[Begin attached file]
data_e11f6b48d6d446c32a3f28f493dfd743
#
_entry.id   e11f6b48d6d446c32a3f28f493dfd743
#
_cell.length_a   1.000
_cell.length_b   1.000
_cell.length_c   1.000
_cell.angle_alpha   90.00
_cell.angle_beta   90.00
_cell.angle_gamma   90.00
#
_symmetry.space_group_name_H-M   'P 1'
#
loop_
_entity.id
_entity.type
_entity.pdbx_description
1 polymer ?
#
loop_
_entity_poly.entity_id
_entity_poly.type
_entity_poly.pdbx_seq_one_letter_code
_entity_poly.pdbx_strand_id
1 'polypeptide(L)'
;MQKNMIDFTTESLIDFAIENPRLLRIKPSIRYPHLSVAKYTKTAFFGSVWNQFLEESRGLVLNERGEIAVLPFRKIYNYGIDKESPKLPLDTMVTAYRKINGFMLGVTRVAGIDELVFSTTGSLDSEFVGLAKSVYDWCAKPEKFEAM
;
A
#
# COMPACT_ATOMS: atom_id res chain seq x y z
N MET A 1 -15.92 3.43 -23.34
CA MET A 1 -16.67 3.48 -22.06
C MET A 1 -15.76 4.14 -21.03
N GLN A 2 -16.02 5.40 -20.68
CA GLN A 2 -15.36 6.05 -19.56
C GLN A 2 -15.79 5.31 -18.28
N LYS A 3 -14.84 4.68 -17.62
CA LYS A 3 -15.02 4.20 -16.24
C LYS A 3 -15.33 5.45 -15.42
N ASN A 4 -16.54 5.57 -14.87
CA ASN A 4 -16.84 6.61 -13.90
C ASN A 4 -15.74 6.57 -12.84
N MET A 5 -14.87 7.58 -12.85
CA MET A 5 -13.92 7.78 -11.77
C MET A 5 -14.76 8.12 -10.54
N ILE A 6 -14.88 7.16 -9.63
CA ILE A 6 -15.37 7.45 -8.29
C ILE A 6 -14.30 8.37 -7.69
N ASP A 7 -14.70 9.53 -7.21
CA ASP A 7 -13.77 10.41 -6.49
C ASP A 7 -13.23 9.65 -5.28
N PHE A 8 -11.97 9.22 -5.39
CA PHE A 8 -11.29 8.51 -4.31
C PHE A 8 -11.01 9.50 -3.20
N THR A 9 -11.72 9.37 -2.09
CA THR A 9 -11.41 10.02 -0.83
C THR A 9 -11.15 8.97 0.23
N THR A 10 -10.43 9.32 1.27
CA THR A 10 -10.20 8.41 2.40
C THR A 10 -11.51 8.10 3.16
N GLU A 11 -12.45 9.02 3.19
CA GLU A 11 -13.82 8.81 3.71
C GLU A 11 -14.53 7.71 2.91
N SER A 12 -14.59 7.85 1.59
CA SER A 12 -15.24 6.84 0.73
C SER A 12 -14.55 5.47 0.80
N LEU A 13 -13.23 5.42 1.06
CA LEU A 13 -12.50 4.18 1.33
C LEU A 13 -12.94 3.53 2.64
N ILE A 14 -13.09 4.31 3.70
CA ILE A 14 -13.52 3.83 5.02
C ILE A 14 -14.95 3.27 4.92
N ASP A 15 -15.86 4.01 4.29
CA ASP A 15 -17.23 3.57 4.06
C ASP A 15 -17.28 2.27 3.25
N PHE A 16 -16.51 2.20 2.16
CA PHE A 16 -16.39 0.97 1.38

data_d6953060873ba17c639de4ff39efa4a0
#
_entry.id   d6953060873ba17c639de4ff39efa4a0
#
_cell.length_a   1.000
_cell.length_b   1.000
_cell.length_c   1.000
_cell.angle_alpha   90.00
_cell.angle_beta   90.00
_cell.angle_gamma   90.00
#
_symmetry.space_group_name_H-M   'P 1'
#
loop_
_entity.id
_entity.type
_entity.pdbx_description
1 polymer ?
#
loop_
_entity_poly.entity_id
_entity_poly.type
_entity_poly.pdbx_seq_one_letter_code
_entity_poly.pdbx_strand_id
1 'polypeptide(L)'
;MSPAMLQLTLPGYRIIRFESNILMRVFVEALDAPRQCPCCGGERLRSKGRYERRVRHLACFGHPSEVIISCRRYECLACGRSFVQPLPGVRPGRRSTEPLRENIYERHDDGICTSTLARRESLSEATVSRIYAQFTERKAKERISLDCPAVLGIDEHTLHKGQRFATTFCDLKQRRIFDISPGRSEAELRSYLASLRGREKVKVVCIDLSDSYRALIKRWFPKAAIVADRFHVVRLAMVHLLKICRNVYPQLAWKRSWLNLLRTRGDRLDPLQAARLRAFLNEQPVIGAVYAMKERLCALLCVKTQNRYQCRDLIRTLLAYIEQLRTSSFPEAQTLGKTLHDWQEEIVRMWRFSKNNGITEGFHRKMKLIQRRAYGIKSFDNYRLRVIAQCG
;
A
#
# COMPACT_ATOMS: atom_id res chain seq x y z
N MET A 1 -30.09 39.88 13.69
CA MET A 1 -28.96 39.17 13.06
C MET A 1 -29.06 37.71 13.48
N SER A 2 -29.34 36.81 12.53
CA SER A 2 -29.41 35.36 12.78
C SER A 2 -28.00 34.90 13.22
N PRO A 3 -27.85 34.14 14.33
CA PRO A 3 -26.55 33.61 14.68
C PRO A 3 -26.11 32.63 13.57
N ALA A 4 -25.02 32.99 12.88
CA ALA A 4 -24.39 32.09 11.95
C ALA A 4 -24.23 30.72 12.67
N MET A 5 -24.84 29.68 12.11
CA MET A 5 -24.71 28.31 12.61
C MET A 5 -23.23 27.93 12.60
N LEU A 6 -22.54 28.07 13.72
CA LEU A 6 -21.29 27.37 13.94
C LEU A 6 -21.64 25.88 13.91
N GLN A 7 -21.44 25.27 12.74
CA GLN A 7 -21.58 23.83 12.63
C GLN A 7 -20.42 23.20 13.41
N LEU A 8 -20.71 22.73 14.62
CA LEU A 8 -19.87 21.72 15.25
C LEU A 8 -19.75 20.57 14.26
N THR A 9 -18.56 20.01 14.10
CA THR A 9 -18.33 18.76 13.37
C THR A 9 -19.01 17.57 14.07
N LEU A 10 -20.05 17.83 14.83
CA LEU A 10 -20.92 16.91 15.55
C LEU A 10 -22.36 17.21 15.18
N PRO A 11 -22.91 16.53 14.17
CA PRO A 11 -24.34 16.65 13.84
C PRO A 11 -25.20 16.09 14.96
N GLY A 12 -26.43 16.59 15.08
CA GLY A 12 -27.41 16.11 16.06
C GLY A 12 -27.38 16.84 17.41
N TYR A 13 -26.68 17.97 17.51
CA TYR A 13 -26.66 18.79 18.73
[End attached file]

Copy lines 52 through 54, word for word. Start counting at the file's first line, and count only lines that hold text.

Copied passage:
N PHE A 8 -11.97 9.22 -5.39
CA PHE A 8 -11.29 8.51 -4.31
C PHE A 8 -11.01 9.50 -3.20